• Common threats: Developers must be aware of common security threats, including SQL injection, cross-site scripting (XSS), and cross-site request forgery (CSRF).
  • Secure coding practices: Adhering to secure coding practices involves input validation, proper data sanitization, and ensuring that sensitive information is stored and transmitted securely.
  • Authentication and authorization: Implementing robust authentication mechanisms, such as OAuth or JSON Web Tokens (JWT), ensures that only authorized users can access specific resources within the application.

Agile methodology in web development

Agile manifesto and principles

Agile is a set of principles and values for software development that prioritize flexibility, collaboration, and customer satisfaction. The four key values are:

  • Individuals and interactions over processes and tools.
  • Working software over comprehensive documentation.
  • Customer collaboration over contract negotiation.
  • Responding to change over following a plan.

Agile concepts in web development

  1. Iterative and incremental development: Building and refining a web application through small, repeatable cycles, enhancing features incrementally with each iteration.
  2. Scrum and kanban: Employing agile frameworks like Scrum for structured sprints or Kanban for continuous flow to manage tasks and enhance team efficiency.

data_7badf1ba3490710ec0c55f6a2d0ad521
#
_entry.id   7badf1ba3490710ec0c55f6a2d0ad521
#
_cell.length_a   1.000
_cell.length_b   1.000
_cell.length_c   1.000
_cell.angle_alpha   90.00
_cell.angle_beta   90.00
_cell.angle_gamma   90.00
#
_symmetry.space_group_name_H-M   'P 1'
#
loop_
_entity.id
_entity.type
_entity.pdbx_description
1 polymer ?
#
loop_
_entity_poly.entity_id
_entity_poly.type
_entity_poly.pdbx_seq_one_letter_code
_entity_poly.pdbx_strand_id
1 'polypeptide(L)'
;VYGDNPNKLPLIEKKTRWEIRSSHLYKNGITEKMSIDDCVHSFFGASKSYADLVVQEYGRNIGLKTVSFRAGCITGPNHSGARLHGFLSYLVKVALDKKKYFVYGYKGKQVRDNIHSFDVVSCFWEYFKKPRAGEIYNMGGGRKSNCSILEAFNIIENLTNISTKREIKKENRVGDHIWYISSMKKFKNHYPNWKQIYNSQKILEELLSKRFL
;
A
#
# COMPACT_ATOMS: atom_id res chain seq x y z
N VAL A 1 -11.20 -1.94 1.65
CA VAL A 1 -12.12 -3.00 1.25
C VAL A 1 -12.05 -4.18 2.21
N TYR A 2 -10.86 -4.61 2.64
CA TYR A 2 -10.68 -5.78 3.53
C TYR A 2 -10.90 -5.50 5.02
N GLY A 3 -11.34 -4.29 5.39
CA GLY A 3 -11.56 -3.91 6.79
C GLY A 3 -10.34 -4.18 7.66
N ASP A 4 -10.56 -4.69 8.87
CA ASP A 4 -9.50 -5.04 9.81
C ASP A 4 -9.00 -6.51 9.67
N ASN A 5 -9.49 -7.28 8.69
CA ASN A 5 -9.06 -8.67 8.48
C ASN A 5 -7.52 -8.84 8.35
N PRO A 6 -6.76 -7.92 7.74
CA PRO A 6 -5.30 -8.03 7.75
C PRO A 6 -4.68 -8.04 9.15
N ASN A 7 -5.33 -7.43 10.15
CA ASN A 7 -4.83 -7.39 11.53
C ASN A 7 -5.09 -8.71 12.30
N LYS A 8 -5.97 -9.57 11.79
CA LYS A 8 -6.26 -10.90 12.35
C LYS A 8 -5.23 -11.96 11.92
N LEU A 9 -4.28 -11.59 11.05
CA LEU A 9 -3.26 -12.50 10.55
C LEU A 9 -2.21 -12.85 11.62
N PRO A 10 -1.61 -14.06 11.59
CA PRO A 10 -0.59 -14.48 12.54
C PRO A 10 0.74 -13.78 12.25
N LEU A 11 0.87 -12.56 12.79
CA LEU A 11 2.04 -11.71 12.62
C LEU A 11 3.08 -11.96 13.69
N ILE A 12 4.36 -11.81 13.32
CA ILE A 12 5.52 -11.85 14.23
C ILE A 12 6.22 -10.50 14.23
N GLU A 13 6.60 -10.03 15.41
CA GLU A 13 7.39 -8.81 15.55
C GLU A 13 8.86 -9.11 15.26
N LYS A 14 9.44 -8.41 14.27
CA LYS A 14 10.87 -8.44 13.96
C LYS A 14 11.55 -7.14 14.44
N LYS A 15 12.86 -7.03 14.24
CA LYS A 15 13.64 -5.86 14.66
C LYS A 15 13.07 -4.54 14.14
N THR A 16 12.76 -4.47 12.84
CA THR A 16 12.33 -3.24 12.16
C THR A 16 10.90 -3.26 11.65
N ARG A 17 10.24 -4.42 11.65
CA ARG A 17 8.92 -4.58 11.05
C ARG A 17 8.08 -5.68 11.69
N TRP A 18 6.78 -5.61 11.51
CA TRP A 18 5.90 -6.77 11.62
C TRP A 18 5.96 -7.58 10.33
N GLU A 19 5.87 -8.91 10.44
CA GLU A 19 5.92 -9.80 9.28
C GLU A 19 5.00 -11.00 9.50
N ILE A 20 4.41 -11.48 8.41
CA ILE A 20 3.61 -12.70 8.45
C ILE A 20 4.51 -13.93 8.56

3. Cross-functional teams: Forming collaborative teams with diverse skill sets, ensuring all necessary expertise is present for comprehensive web development.
  4. Customer collaboration: Engaging customers throughout the development process to gather feedback, validate requirements, and ensure the delivered product aligns with expectations.
  5. Adaptability to change: Embracing changes in requirements or priorities even late in the development process to enhance the product's responsiveness to evolving needs.
  6. User stories and backlog: Capturing functional requirements through user stories and maintaining a backlog of prioritized tasks to guide development efforts.
  7. Continuous integration and continuous delivery (CI/CD): Implementing automated processes to continuously integrate code changes and deliver updated versions, ensuring a streamlined and efficient development pipeline.

See also


  1. ^ a b "What is Web Development? - Definition from Techopedia". Techopedia.com. Retrieved 2018-12-07.
  2. ^ Campbell, Jennifer (2017). Web Design: Introductory. Cengage Learning. p. 27.